‘In interviews, Binder (2009) finds that conservative students at a major public university regard faculty members disparagingly and do not seek to emulate them in any way.’

    That certainly corresponds with my experience. Conservatives don’t want to be academics because they have no respect for either the work they do or their salaries. They regard themselves as the doers who get out and work, while academics are the can’t-do-so-they-teach mob. ‘Research’ is bullshit and not to be compared with the value of working in ‘the real world’.

    The very first comment I read about this confected controversy, on a conservative blog, was a sneering ‘WTF is a social psychologist anyway?’ Someone should explain to McArdle that people rarely aspire to work in professions they despise. I suspect this applies not only to academia but to public sector jobs in general. Certainly here in Australia, career public servants are regarded as being reliably centre-left in their political orientation.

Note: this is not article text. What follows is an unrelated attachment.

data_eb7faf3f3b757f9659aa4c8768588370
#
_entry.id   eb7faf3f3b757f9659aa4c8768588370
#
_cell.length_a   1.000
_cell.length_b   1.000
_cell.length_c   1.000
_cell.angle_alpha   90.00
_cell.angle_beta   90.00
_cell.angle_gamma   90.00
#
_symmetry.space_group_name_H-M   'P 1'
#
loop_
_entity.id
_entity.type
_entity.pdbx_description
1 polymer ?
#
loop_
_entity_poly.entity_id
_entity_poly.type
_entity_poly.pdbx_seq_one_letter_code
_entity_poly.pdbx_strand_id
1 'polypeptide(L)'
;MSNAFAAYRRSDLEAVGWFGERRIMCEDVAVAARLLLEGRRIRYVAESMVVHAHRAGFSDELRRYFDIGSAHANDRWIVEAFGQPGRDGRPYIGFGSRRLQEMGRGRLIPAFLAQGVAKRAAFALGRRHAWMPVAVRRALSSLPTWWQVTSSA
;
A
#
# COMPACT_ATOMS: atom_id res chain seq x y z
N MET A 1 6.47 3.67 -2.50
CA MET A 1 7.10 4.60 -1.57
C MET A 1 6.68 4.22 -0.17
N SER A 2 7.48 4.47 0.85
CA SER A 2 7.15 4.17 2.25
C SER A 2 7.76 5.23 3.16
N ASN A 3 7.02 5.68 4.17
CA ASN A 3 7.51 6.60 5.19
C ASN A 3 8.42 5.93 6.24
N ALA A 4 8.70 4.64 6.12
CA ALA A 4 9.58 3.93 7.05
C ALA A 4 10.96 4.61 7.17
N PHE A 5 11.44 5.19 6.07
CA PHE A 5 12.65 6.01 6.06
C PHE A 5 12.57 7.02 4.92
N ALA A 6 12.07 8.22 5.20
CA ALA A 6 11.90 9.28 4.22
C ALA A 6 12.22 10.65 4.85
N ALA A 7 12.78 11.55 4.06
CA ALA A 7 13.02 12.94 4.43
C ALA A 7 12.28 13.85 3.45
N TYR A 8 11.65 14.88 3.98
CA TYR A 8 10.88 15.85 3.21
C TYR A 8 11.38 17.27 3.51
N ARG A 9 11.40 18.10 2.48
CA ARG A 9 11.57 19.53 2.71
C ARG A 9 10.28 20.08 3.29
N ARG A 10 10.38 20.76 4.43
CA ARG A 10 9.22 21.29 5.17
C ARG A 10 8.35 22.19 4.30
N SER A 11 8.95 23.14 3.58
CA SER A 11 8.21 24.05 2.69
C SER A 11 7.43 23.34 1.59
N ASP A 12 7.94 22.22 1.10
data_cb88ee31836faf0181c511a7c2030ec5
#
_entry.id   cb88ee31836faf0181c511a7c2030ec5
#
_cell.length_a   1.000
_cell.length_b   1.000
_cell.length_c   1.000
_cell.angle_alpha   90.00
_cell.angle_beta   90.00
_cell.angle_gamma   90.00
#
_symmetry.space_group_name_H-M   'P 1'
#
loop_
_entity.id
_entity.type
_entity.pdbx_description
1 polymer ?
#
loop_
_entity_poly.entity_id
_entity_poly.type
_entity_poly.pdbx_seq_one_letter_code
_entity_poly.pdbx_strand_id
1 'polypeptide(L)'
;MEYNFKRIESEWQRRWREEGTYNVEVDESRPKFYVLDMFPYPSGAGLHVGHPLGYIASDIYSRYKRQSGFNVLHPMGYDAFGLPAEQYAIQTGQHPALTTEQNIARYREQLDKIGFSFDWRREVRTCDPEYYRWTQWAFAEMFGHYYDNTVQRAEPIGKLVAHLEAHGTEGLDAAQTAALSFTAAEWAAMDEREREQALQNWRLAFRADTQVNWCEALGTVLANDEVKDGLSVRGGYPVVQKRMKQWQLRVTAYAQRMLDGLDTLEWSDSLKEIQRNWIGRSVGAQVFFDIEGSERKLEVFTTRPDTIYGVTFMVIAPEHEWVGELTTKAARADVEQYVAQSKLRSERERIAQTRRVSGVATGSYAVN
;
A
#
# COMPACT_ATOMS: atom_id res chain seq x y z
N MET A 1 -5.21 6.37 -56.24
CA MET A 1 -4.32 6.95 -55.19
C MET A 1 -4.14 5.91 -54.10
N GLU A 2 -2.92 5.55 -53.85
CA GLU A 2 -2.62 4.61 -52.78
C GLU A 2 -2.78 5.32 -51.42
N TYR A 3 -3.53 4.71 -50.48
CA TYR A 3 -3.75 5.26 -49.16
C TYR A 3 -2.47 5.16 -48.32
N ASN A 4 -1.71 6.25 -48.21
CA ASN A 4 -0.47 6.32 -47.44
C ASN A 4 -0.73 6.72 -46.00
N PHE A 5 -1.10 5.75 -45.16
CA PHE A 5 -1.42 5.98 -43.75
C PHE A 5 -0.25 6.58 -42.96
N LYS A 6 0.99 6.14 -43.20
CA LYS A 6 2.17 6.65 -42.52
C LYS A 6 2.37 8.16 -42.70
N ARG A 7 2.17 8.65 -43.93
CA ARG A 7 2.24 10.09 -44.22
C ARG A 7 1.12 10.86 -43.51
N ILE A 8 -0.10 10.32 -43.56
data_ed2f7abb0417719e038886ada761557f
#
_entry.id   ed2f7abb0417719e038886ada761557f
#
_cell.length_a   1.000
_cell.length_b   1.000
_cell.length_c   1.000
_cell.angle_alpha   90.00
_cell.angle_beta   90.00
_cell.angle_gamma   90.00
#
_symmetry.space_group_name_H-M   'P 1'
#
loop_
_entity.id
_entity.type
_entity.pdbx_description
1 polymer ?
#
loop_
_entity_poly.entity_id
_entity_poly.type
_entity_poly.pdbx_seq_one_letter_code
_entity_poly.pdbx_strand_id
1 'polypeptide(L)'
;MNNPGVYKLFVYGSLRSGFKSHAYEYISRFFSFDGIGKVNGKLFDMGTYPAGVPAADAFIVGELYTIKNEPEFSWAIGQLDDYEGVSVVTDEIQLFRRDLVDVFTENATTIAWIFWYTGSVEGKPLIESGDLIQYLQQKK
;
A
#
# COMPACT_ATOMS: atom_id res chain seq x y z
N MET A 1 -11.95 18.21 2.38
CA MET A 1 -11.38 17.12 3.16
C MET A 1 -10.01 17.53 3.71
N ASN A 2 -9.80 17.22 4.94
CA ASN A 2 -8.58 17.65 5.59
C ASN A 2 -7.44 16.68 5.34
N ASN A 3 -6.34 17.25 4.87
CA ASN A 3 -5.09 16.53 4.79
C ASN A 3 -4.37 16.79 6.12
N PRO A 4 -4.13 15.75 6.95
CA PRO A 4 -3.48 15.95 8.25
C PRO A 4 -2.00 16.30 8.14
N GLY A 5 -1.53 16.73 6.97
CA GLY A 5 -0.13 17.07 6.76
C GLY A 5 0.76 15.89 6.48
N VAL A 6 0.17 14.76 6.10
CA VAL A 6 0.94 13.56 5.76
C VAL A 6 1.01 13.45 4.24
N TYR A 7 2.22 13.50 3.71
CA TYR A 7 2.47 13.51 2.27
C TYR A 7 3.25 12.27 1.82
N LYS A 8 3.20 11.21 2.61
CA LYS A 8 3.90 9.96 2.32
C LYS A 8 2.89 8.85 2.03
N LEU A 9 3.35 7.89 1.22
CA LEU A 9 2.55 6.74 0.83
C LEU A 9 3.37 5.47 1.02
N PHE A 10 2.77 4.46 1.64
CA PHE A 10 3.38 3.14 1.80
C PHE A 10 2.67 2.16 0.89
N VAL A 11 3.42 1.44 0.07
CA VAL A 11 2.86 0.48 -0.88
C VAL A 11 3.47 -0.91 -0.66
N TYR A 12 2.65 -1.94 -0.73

63. 63
    redactor says:

    But the bottom line doesn’t change: obvious, overt bad craft costs any publication something. It may take a while for the rot to show, but that doesn’t mean it isn’t griping away at the foundation. And while it’s none of my business, really, The Atlantic has given me enormous pleasure and food for thought over many years. I’d hate to see it go the way of The New Republic.

    The Atlantic has been in steady decline since David Bradley bought it, replaced William Whitworth with Michael Kelly, and moved the whole thing to D.C. I don’t know how TNC can stand to work there. I would say the same for James Fallows, but I recollect that he wrote the infamous 2000 “Gore as vampire” cover story.

  64. 64
    Surly Duff says:

    Here it is a matter of false reporting, claiming that research with which she asserts personally familiarity supports her case when, by any reasonable reading, it does not.